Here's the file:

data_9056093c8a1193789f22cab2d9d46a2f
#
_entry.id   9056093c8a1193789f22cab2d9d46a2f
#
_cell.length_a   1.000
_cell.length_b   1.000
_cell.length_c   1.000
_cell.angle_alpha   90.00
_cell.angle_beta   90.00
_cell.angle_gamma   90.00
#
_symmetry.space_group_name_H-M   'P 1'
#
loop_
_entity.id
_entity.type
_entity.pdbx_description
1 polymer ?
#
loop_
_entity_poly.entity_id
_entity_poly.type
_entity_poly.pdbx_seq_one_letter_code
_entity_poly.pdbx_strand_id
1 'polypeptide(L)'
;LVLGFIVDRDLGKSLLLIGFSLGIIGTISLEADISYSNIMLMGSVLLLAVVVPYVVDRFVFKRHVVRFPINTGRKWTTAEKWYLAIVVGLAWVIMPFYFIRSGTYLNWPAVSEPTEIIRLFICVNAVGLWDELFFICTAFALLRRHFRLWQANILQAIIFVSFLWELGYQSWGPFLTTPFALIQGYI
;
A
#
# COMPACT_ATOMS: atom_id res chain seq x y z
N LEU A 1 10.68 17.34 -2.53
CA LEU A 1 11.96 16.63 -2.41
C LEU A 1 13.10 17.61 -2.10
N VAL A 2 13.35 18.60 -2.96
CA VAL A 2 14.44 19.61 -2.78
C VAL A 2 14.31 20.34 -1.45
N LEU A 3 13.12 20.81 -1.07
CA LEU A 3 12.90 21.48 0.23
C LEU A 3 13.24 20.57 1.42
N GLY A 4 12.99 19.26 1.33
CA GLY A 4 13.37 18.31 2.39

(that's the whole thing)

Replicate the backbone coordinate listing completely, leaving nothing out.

data_9056093c8a1193789f22cab2d9d46a2f
#
_entry.id   9056093c8a1193789f22cab2d9d46a2f
#
_cell.length_a   1.000
_cell.length_b   1.000
_cell.length_c   1.000
_cell.angle_alpha   90.00
_cell.angle_beta   90.00
_cell.angle_gamma   90.00
#
_symmetry.space_group_name_H-M   'P 1'
#
loop_
_entity.id
_entity.type
_entity.pdbx_description
1 polymer ?
#
loop_
_entity_poly.entity_id
_entity_poly.type
_entity_poly.pdbx_seq_one_letter_code
_entity_poly.pdbx_strand_id
1 'polypeptide(L)'
;LVLGFIVDRDLGKSLLLIGFSLGIIGTISLEADISYSNIMLMGSVLLLAVVVPYVVDRFVFKRHVVRFPINTGRKWTTAEKWYLAIVVGLAWVIMPFYFIRSGTYLNWPAVSEPTEIIRLFICVNAVGLWDELFFICTAFALLRRHFRLWQANILQAIIFVSFLWELGYQSWGPFLTTPFALIQGYI
;
A
#
# COMPACT_ATOMS: atom_id res chain seq x y z
N LEU A 1 10.68 17.34 -2.53
CA LEU A 1 11.96 16.63 -2.41
C LEU A 1 13.10 17.61 -2.10
N VAL A 2 13.35 18.60 -2.96
CA VAL A 2 14.44 19.61 -2.78
C VAL A 2 14.31 20.34 -1.45
N LEU A 3 13.12 20.81 -1.07
CA LEU A 3 12.90 21.48 0.23
C LEU A 3 13.24 20.57 1.42
N GLY A 4 12.99 19.26 1.33
CA GLY A 4 13.37 18.31 2.39